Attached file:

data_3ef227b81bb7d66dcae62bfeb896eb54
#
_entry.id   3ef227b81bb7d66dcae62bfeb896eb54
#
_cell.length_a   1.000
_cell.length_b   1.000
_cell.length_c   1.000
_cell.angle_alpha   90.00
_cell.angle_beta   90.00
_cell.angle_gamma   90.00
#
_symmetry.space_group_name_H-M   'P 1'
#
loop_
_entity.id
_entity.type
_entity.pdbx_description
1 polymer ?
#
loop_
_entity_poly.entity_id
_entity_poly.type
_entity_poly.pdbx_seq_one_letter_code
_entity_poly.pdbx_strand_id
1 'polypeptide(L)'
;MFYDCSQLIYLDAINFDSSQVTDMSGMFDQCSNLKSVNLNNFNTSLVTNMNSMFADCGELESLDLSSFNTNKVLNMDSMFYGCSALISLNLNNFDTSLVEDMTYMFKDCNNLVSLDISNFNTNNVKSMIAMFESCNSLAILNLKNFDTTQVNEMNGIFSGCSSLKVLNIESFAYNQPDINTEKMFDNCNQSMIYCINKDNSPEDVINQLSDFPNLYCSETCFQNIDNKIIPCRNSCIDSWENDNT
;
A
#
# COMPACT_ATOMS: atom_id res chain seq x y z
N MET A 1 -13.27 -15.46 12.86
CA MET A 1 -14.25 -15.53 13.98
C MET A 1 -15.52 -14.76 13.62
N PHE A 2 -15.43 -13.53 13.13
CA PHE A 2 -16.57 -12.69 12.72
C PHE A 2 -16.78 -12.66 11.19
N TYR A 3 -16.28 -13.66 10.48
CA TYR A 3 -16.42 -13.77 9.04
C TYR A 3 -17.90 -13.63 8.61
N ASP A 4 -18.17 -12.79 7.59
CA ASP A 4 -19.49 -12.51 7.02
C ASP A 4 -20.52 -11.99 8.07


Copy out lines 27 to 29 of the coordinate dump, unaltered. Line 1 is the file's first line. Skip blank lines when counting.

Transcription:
;
A
#